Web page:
Union: Kansas City firefighter involved in crash that killed 3 should get job back
Union officials allege the city did not conduct a disciplinary investigation before it sought to have Dominic Biscari terminated following the fatal incident
By Glenn E. Rice
The Kansas City Star
KANSAS CITY, Mo. — A Kansas City firefighter who pleaded guilty to three counts of involuntary manslaughter in a 2021 crash in Westport that killed three people wants his job back.
Dominic S. Biscari, who was driving the truck that struck a car with two people inside, killing them and a pedestrian, was placed on probation for three years after his plea in February.
The fire department said at the time that Biscari, 22, had been placed on unpaid leave and that it was seeking termination.
On Tuesday, the International Association of Fire Fighters, Local 42, which represents Kansas City firefighters, EMTs and other medical personnel, filed a grievance on behalf of Biscari.
Union officials alleged that the city violated various provisions in its collective bargaining agreement as well as KCFD rules, policies and practices. They said the city did not conduct a disciplinary investigation before it sought to have Biscari terminated.
Kevin Regan, an attorney who represented Biscari in his criminal case, said his client should be reinstated and allowed to return to his job as a firefighter.
“Dominic worked hard to become a community servant and to serve our community as a firefighter,” Regan told The Star. “He earned the right to serve our community. The city is now wrongfully trying to take that right away from him.
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“Every night Dominic has been asked to answer the bell for folks in need. He answered the bell. And the city has failed to answer the bell for Dominic and his fellow firefighters and they know it.”
Biscari was driving a Kansas City Fire Department truck on Dec. 15, 2021, when it struck a Honda CRV at the intersection of Westport Road and Broadway Boulevard. The force of the crash propelled the vehicles northwest, causing them to hit a pedestrian before slamming into a building.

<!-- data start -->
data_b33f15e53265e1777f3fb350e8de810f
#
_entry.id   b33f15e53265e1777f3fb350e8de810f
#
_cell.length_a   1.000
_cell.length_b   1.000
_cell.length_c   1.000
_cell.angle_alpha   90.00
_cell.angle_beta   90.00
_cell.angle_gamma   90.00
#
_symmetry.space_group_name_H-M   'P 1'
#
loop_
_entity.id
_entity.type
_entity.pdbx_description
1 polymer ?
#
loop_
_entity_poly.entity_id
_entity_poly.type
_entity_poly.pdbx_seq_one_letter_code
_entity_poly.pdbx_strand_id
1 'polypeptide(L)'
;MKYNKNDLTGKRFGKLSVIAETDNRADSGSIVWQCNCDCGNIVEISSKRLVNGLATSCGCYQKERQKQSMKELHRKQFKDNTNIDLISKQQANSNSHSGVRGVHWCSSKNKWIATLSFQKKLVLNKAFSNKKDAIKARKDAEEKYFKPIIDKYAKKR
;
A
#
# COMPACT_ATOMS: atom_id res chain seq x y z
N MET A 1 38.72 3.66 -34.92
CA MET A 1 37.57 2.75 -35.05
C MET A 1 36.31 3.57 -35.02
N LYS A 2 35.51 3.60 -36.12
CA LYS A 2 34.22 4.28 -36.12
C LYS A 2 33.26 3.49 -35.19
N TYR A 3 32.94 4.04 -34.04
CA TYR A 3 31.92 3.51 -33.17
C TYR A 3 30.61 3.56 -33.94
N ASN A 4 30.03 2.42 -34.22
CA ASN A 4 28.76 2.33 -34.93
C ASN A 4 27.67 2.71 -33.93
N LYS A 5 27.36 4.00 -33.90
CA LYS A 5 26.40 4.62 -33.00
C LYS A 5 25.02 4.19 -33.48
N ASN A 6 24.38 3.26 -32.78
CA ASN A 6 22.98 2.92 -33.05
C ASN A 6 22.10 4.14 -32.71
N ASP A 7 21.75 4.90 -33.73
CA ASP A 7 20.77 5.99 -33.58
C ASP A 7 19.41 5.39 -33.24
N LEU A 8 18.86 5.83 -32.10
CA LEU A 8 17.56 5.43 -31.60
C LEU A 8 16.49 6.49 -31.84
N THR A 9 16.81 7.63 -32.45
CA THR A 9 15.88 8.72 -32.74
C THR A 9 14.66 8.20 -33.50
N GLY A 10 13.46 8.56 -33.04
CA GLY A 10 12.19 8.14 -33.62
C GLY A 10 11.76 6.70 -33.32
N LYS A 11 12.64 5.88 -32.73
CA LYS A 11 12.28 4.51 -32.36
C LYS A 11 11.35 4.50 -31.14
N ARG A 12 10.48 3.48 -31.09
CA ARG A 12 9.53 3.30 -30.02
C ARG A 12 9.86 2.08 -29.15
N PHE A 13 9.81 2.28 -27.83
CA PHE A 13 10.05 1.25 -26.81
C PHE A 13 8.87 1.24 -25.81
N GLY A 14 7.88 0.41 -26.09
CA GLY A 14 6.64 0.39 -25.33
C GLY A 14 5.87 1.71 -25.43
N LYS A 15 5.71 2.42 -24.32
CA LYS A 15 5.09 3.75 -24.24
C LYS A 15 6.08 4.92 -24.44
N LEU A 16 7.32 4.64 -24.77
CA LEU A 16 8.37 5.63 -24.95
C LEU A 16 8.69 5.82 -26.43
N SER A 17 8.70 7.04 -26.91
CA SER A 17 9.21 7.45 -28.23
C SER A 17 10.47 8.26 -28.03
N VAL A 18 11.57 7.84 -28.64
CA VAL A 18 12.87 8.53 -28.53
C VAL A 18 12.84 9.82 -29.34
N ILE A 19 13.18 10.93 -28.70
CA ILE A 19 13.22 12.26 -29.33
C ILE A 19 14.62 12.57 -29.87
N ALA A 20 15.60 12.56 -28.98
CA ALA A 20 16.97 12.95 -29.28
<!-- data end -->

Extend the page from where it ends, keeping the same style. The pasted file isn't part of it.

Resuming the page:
Jackson County prosecutors said the truck driven by Biscari was going 51 mph in a 35 mph zone and had a red light at the time of the crash.
Michael Elwood and Jennifer San Nicolas, who were in the Honda, and Tami Knight, the pedestrian, were killed. San Nicolas and Elwood worked at the restaurant Ragazza and Knight was a Kansas City Public Schools employee.
Tim Dollar, who represented Elwood’s family, declined to comment.
In their grievance, the union said that on the day of the plea hearing, KCFD released a statement to the news media that it was seeking to terminate Biscari. They said Biscari did not receive a formal letter from fire officials that he had been suspended and faced termination.
Several days after the Feb. 21 hearing, Local 42 president Dan Heizman received an email from Jean Young, an assistant to the fire chief. The email informed the union that Biscari had been suspended without pay as a result of being charged with three felony counts of involuntary manslaughter, according to the grievance.
By the following Sunday, Feb. 26, Biscari still had not received his suspension and showed up to work for his regular shift. He was told by a fire company officer that he had been suspended without pay and the fire department was moving to have him terminated. Biscari went home.
The union said it would seek to have an arbitrator determine whether Biscari should return to work. They have asked that Biscari be awarded back pay.
After the crash, Regan had said the city can install receivers at intersections to receive signals from fire trucks that prompt the traffic lights to change. He said receivers had not been installed at that intersection.
The city has known for years that the Westport intersection is dangerous, Regan said. The department also failed to provide adequate training to Biscari on driving a pumper truck.
Additionally, Biscari’s attorneys said he was not made aware of a prior complaint about his driving. In September 2021, a medic told supervisors that she feared for her life after being in an ambulance with Biscari as he was speeding.
Several lawsuits were filed in the aftermath of the Westport crash and last month Kansas City agreed to pay more than $1.3 million to family members of the victims.
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